It’s a really good issue. It was PAD and MacFarlane doing the Incredible Hulk, of course it’s great. PAD makes great use of Wolverine here, writing him really well, getting to the whole noble-man-battling-savage-nature conflict at the heart of Wolverine. And MacFarlane draws the hell out of the fight. Even this early in his career, the man was a top-notch artist.

  1. Natalie permalink

    Reading some of your recaps really make me want to drag out my copies and reread them. I can vividly remember the anticipation I felt running to the bookstore every week to look for comics back in the 80’s even though I can’t remember all the details of the storylines. To me Chris Claremont will always be the definitive X-Men writer.

    • Claremont defined the X-Men, yeah. Though I feel like Morrison redefined them and brought the outsider metaphor aspect to the front in a way Claremont never did.

      • Natalie permalink

        Ah, my love / hate relationship with Grant Morrison’s writing. 🙂 I actually really disliked his X-Men… that was the point when I completely stopped collecting Marvel Comics. I’ve got the Marvel Unlimited App now but just haven’t really even known where to start with trying to read X-Men books again. It’s a bit daunting after my long absence.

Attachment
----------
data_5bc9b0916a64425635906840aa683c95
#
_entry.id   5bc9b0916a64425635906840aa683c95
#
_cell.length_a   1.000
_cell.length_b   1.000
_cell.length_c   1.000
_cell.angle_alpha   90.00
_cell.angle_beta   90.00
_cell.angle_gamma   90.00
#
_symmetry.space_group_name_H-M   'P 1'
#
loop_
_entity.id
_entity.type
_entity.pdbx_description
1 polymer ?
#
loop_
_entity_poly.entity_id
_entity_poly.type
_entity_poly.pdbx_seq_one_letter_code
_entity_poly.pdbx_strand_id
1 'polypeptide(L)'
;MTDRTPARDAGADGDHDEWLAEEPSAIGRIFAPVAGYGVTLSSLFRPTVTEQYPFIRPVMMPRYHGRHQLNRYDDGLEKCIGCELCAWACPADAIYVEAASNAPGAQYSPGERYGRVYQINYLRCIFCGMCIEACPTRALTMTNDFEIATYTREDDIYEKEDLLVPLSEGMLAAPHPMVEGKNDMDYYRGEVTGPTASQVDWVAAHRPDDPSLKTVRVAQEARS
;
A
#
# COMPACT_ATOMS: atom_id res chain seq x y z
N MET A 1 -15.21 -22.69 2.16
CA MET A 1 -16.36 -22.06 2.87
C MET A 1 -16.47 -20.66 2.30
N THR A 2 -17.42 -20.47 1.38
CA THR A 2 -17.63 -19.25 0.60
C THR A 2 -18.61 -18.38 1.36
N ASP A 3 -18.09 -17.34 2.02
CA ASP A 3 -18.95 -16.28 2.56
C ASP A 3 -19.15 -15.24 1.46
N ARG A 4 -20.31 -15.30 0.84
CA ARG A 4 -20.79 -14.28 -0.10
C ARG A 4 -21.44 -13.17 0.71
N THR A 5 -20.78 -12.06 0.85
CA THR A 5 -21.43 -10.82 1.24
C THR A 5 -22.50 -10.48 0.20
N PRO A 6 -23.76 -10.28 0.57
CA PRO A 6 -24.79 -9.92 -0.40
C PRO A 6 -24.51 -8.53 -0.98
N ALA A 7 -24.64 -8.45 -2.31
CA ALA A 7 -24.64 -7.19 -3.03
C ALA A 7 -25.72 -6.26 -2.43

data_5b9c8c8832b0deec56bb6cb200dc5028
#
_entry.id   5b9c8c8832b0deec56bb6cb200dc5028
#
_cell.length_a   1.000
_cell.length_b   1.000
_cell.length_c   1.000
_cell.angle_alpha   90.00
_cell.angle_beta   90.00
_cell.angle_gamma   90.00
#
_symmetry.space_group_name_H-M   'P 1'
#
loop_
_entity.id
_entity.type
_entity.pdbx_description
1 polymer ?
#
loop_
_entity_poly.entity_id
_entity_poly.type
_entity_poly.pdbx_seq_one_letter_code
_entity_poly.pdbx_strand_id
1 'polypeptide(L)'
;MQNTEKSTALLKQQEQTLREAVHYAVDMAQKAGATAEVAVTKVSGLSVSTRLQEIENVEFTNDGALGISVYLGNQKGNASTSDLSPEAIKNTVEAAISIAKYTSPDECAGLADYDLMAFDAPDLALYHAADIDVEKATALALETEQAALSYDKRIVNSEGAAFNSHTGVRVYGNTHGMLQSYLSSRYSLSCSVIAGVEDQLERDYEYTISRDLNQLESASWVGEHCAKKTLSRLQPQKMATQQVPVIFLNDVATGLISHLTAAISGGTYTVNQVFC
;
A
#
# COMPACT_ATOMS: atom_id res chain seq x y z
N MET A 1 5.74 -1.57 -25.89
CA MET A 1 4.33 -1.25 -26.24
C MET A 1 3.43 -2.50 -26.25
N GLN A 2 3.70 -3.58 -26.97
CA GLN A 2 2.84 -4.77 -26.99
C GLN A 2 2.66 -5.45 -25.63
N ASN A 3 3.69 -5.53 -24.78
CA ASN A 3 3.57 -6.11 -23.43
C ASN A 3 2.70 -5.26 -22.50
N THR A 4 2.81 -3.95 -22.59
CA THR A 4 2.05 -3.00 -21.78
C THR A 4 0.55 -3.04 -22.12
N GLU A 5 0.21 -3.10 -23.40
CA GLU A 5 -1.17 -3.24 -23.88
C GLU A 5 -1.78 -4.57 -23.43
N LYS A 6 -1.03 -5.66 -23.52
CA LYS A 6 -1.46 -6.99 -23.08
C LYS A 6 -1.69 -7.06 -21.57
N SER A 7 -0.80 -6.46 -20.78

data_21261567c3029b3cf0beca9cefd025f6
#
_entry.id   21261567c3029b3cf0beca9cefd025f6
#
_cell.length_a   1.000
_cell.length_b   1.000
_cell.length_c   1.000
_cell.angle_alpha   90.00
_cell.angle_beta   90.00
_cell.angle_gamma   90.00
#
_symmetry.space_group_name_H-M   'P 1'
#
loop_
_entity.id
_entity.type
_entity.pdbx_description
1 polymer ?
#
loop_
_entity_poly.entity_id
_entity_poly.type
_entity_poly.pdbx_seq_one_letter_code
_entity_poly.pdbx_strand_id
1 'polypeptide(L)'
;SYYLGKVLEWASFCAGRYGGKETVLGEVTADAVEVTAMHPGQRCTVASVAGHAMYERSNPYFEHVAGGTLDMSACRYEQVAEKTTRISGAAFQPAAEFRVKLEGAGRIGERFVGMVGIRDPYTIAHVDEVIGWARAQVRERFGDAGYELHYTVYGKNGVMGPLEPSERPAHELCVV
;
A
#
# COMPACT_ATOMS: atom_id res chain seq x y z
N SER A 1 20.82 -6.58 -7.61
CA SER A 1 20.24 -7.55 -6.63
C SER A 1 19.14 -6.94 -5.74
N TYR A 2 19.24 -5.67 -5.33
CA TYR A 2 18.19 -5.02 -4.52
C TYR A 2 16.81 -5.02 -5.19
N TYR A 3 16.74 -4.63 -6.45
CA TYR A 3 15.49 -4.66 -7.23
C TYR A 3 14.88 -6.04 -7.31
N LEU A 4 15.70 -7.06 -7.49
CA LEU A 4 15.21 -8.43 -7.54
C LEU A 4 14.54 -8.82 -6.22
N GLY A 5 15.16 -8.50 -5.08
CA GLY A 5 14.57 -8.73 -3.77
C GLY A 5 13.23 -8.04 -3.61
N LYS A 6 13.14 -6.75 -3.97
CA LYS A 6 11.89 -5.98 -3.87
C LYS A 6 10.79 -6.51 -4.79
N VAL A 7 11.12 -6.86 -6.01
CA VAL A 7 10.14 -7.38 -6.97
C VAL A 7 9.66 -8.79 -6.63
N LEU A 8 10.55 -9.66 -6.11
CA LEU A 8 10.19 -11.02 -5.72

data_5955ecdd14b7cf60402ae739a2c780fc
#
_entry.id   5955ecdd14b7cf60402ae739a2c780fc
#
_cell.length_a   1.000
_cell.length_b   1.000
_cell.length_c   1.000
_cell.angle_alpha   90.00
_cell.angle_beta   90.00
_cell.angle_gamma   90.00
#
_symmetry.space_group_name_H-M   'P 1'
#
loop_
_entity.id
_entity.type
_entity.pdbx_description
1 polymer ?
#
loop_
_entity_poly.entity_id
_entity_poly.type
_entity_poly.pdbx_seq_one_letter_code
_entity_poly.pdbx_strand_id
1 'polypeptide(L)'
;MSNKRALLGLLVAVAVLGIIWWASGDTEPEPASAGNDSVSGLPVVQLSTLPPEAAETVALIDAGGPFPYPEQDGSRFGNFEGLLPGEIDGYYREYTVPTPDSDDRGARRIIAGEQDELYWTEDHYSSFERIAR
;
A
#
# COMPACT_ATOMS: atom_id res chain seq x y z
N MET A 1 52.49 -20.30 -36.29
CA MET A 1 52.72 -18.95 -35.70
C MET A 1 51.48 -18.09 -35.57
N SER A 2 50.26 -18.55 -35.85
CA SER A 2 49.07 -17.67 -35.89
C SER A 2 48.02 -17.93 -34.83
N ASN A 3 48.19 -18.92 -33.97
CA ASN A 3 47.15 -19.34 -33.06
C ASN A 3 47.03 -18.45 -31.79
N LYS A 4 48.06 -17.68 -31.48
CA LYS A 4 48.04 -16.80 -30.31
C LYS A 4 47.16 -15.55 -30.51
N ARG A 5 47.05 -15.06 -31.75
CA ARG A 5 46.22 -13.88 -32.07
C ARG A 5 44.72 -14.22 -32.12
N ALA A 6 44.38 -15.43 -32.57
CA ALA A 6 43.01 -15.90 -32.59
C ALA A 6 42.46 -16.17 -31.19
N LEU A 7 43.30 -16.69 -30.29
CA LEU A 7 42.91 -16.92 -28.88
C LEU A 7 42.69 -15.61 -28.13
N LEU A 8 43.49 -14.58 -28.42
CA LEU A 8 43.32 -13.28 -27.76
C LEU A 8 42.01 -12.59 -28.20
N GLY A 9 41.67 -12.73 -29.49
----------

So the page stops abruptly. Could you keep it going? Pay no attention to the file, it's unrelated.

• I loved Morrison’s New X-Men. I love that he made mutants a full-fledged minority, with their own culture, and out in the open. I also love that he got rid of the secret identity nonsense for the X-Men. And he did a lot of other amazing stuff in the book, too.

        In terms of post-Morrison X-Men: New X-Men Academy X was great. It got really dark after M-Day, with a lot of death, though mostly in the first post-M-Day arc. After that, it was still pretty dark, but also pretty fun. The Limbo arc especially stands out, with Skottie Young on art.

        I enjoyed Bendis’ Uncanny X-Men and All-New X-Men. Fraction had an OK run on UXM, though he got saddled with Land for quite a chunk. Gillen’s UXM was great fun, but also saddled with Land routinely. X-Men Vol. 4 was good – started by Brian Wood, and then the final arc was by G. Willow Wilson of Ms. Marvel fame.

        All the X-Force comics of the past few years have been outstanding. Definitely worth checking out. Especially Spurrier’s run, which was brilliant. He also did a brilliant run on X-Men Legacy. (And Mike Carey had a great X-Men Legacy run, too.)

        Oh, and obviously, Whedon’s Astonishing X-Men. Of course.

        I could suggest more. But really, you don’t need to feel intimidated. X-Men continuity is a complicated mess, yes, which is a lot of the fun. But if you survived the ’90s, you’ll be fine. Everything is simple compared to ’90s X-Men.

      • Natalie permalink

        Thanks for the recs, I’ll try to check some of those out. The only thing I’ve read recently is All-New X-Men, Vol. 1: Yesterday’s X-Men, and the first volume of Cyclops, Vol. 1: Starstruck. Both sorta ok to me. Do you happen to know what books Kitty Pryde is featured in these days? Just the Starlord one? She was always my fav character.

      • Yeah, Kitty’s in Guardians of the Galaxy (written by Brian Bendis) and Star-Lord (written by Sam Humphries).

        She’s been busy, actually. She was the main character in Whedon’s Astonishing X-Men. Fraction used her in UXM. Jason Aaron made her a central character in Wolverine & the X-Men. Bendis used her in All-New X-Men. And then he brought her to GotG.

        There’s also the awesome Star-Lord & Kitty Pryde mini from Secret Wars, and the even-more-awesome Years of Future Past mini, which was so damn good.